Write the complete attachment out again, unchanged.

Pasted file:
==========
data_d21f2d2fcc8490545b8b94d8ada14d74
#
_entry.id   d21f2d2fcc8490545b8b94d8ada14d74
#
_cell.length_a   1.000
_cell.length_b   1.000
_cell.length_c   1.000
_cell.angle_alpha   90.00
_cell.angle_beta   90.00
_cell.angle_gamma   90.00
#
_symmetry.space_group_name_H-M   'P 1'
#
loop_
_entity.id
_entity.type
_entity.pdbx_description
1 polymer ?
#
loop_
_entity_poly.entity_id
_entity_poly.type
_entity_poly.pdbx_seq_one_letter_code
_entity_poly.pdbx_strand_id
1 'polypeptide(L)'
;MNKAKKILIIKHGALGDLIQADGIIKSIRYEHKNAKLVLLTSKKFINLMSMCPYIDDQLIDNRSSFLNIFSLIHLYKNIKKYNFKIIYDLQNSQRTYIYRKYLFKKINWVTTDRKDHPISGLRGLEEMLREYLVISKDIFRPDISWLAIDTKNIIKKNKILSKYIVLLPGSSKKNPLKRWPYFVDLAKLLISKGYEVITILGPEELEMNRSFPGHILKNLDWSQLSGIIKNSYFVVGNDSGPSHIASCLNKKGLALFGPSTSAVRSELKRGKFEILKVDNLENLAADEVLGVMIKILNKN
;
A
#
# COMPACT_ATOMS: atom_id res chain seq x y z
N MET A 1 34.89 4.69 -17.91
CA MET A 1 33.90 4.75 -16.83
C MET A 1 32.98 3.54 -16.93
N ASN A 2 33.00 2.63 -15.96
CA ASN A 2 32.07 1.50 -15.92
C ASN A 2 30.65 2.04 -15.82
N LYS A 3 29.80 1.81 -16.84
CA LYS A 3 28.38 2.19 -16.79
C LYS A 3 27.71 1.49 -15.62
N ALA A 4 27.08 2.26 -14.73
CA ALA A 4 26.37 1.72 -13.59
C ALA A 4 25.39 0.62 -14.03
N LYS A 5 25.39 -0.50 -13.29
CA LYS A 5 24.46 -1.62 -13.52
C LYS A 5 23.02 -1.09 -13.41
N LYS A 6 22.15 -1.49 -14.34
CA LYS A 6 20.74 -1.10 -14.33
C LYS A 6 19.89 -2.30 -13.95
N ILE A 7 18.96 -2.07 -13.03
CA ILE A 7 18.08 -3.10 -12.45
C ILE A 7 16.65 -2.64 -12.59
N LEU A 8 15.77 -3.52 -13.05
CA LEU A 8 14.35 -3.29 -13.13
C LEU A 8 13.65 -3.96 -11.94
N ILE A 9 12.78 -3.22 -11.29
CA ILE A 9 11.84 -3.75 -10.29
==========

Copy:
data_d21f2d2fcc8490545b8b94d8ada14d74
#
_entry.id   d21f2d2fcc8490545b8b94d8ada14d74
#
_cell.length_a   1.000
_cell.length_b   1.000
_cell.length_c   1.000
_cell.angle_alpha   90.00
_cell.angle_beta   90.00
_cell.angle_gamma   90.00
#
_symmetry.space_group_name_H-M   'P 1'
#
loop_
_entity.id
_entity.type
_entity.pdbx_description
1 polymer ?
#
loop_
_entity_poly.entity_id
_entity_poly.type
_entity_poly.pdbx_seq_one_letter_code
_entity_poly.pdbx_strand_id
1 'polypeptide(L)'
;MNKAKKILIIKHGALGDLIQADGIIKSIRYEHKNAKLVLLTSKKFINLMSMCPYIDDQLIDNRSSFLNIFSLIHLYKNIKKYNFKIIYDLQNSQRTYIYRKYLFKKINWVTTDRKDHPISGLRGLEEMLREYLVISKDIFRPDISWLAIDTKNIIKKNKILSKYIVLLPGSSKKNPLKRWPYFVDLAKLLISKGYEVITILGPEELEMNRSFPGHILKNLDWSQLSGIIKNSYFVVGNDSGPSHIASCLNKKGLALFGPSTSAVRSELKRGKFEILKVDNLENLAADEVLGVMIKILNKN
;
A
#
# COMPACT_ATOMS: atom_id res chain seq x y z
N MET A 1 34.89 4.69 -17.91
CA MET A 1 33.90 4.75 -16.83
C MET A 1 32.98 3.54 -16.93
N ASN A 2 33.00 2.63 -15.96
CA ASN A 2 32.07 1.50 -15.92
C ASN A 2 30.65 2.04 -15.82
N LYS A 3 29.80 1.81 -16.84
CA LYS A 3 28.38 2.19 -16.79
C LYS A 3 27.71 1.49 -15.62
N ALA A 4 27.08 2.26 -14.73
CA ALA A 4 26.37 1.72 -13.59
C ALA A 4 25.39 0.62 -14.03
N LYS A 5 25.39 -0.50 -13.29
CA LYS A 5 24.46 -1.62 -13.52
C LYS A 5 23.02 -1.09 -13.41
N LYS A 6 22.15 -1.49 -14.34
CA LYS A 6 20.74 -1.10 -14.33
C LYS A 6 19.89 -2.30 -13.95
N ILE A 7 18.96 -2.07 -13.03
CA ILE A 7 18.08 -3.10 -12.45
C ILE A 7 16.65 -2.64 -12.59
N LEU A 8 15.77 -3.52 -13.05
CA LEU A 8 14.35 -3.29 -13.13
C LEU A 8 13.65 -3.96 -11.94
N ILE A 9 12.78 -3.22 -11.29
CA ILE A 9 11.84 -3.75 -10.29